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“Does anyone have any experience with Bay Projection decks?”

by Prince Of Petworth April 11, 2017 at 1:15 pm 5 Comments

Bay Projection Deck with Roof

“Dear PoPville,

I recently bought a home in Capitol Hill and see many small decks on top of Bay Projections in the area and on my street. I currently have access to the top of my own bay projection through my master bedroom window, but no deck. I’ve reached out to a few design/build contractors inquiring about permitting and building a small deck there, but have not heard back (maybe the job is too small?). Does anyone have any experience with this? I’d love any advice: how to get it done, how long it took, how much it cost, who you used, etc… Thanks for your time!

FYI only I live in zone district RF-1 / Ward 6 if that helps”

  • Formerly Keefer

    I deal with a lot of old houses that have this feature and the first thing to worry about is water proofing, this little “balconies” are prone to leaking. So with that said I would start with a roofer. If the current roofing membrain is modified bit, “torch down” I would consider having it switched out to TPO or Rubber, and make sure all the flashing and seal under the door is good. From there I would look into the build the actual “deck”. Odds are there is only a small step down from the door to the existing roof surface, 4″-6″, you need to keep your “Deck” below the door sill to keep water from easily creeping under the door, snow is also a problem and you should make sure to clear it quickly in the winter. Building the “deck” is really just laying Pressure Treated Sleepers over the new membrain at 12″ spacing and then screwing your decking of choice to those. The deck isn’t actually attached to the roof just floating on it and held in place by the parapet. To that end when you are screening the decking to the to the sleepers you need to make sure to use a screw that isnt so long it would penetrate the roof membrain. Also explain to your roofer what you are doing, he might put a double layer off memebrain down because the “floating deck” can chaff. He will also tell you to keep some space between the sleepers and where the roof membrain turns up the parapet because this area of the membrain is the weakest spot. You should need a permit for any of this if you don’t want to get one the only part that becomes tricky is the railing, most likely for safety and the liability of people sitting on the parapet you will want a railing at 42″ above the deck, in a historic district this can be tricky because they will not want you to put one there, if historic it is one of those things I would just go and do and if caught ask for forgiveness. I have done simple rails that attach to the top of the parapet, just one or two horizontal bars that give you some security. Again explain what you are doing to the roofer and he will help you figure out a way to waterproof the fact that the railing will be making a few holes in the cap flashing.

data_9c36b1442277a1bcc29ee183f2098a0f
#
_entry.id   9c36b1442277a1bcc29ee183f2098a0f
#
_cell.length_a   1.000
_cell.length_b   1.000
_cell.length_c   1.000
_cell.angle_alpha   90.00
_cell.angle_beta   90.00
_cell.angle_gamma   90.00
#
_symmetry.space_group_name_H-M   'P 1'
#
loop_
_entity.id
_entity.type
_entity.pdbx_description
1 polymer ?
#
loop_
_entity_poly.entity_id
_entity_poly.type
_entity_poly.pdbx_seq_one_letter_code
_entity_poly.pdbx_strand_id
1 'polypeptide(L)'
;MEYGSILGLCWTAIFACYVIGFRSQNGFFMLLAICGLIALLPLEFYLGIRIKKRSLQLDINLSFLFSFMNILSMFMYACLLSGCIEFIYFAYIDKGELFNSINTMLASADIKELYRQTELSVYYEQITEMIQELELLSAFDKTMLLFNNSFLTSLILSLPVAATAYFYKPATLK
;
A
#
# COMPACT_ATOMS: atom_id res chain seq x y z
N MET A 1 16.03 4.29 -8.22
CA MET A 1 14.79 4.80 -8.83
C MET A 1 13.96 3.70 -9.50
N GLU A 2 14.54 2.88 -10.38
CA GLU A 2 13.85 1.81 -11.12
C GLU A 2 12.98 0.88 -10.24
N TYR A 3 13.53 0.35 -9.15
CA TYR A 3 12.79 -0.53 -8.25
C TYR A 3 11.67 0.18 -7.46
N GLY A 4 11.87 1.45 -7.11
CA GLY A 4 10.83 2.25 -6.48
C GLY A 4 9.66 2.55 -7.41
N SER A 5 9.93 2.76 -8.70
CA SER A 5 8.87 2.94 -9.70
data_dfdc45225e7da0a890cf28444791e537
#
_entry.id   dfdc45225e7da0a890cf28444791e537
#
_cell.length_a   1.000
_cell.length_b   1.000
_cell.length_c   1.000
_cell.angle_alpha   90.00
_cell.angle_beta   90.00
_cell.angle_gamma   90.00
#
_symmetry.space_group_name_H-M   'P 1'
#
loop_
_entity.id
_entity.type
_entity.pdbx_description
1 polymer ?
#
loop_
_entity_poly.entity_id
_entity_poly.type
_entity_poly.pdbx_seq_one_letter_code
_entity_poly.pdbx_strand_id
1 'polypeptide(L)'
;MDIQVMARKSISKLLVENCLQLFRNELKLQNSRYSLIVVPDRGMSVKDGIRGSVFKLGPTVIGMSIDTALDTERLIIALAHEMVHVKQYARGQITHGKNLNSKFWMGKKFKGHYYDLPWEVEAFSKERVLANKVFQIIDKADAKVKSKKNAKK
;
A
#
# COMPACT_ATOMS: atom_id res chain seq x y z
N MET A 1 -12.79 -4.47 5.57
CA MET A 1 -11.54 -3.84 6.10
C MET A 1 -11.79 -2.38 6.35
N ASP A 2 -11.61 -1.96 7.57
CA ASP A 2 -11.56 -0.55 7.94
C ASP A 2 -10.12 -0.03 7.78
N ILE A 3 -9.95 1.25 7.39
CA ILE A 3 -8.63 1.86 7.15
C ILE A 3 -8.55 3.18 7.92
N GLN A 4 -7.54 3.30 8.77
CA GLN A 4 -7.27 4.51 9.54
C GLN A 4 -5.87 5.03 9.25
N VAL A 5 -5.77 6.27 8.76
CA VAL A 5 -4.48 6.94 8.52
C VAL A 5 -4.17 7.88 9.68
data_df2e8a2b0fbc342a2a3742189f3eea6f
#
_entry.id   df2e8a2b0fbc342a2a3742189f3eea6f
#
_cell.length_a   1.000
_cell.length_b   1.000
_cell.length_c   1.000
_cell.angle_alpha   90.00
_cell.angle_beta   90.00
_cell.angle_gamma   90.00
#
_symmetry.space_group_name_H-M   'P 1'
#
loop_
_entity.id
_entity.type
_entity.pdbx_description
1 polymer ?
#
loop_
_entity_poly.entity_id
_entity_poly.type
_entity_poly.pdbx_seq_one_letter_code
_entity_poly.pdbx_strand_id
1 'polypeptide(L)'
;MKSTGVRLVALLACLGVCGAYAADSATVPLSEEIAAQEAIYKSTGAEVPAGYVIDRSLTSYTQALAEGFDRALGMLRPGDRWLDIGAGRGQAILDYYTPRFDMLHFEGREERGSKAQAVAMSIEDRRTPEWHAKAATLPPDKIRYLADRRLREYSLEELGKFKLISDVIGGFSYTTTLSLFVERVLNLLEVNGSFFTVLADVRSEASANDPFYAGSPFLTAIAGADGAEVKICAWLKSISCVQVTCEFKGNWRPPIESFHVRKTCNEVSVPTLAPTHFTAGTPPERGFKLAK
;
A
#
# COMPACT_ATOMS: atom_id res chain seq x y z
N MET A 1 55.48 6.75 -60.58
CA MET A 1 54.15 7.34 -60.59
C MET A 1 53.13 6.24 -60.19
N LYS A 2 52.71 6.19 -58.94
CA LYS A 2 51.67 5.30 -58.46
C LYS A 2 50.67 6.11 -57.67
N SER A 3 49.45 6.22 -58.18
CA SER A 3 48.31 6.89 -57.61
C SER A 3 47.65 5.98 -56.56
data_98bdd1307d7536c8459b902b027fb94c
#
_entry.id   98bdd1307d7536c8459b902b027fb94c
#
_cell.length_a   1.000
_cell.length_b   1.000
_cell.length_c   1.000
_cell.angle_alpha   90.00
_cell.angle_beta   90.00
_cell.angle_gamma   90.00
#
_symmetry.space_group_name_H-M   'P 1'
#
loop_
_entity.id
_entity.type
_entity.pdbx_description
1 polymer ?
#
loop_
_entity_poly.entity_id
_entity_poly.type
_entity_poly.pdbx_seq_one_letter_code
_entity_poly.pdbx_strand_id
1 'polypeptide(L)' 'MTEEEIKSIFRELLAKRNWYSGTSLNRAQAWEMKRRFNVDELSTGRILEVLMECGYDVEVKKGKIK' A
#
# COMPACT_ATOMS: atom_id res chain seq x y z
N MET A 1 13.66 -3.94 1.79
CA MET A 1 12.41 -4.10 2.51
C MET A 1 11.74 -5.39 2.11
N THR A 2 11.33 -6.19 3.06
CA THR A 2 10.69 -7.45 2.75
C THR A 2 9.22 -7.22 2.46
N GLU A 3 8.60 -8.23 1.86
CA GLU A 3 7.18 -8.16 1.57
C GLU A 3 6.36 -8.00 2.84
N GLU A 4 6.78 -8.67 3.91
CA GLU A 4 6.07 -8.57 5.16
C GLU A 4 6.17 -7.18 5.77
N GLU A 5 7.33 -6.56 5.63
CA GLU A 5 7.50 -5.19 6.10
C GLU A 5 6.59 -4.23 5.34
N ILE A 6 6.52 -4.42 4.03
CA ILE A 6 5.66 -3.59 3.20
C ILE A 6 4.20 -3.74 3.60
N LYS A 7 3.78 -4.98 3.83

• Nathan

      Water is definitely a concern. The developer that renovated my house put one in and we had a leak that took quite a while to track down. Everything is fixed now and I love the balcony, but man that was a pain in the ass in terms of time off from work and contractor visits (thankfully all under warranty). After the leak was fixed they put in a double membrane.

  • The very first thing you need to do is to see if your property is in a Historic District. (much of Capitol Hill is).
    type in your address at the top and it will tell you if you are in a HD, and/or if your property is a landmark property.

    If it is, you should get in touch with the DC Historic Preservation Office before doing any work (or paying anyone to do any plans) as it may not be compatible/allowed in the HD.

    I would not do it anyway and ask for forgiveness later as Formerly Keefer suggests. The neighbors in CH are vigilant and will call in any illegal work.

    • Anon, A Mouse

      +1 Helvetica. I’m one of those CH neighbors, though not the calling in type. I just go to the meetings where my neighbors talk about paying $5000 in fines for un-permitted work, or watch one neighbor sue another for doing something legal, lose, appeal, lose, and sue the city…

  • DC Architect

    I’ve done plenty of these types of decks in historic districts in DC. I typically lay down a TPO roof over sleepers that slope to an overflow scupper, and drain it through a catch basin and downspout. Over the past year or so, DC has also adopted strict storm water runoff requirements, also known as the Green Area Ratio. It’s possible that during the permitting process you’ll get flagged under the Green Review, and DCRA will want to know how you are handling the runoff. If you get a proposal, I would add this into the contract as an itemized option if it comes up during permitting.

    It’s also possible to slope the roof towards the center of the walk out, and have a roof drain in the bay window roof. I don’t like to bring water back into the building if I can avoid it.

    If you live in Cap Hill, you most definitely are located in a historic district. To do what you are talking about, you’ll need a permit and DC HPRB approval. This type of thing is handled at staff level, so there is no presentation to the board required. If you decided to forgo the permitted route, you will most definitely get flagged by an inspector driving around, a neighbor or the multitude of HPRB members that live in Cap Hill.


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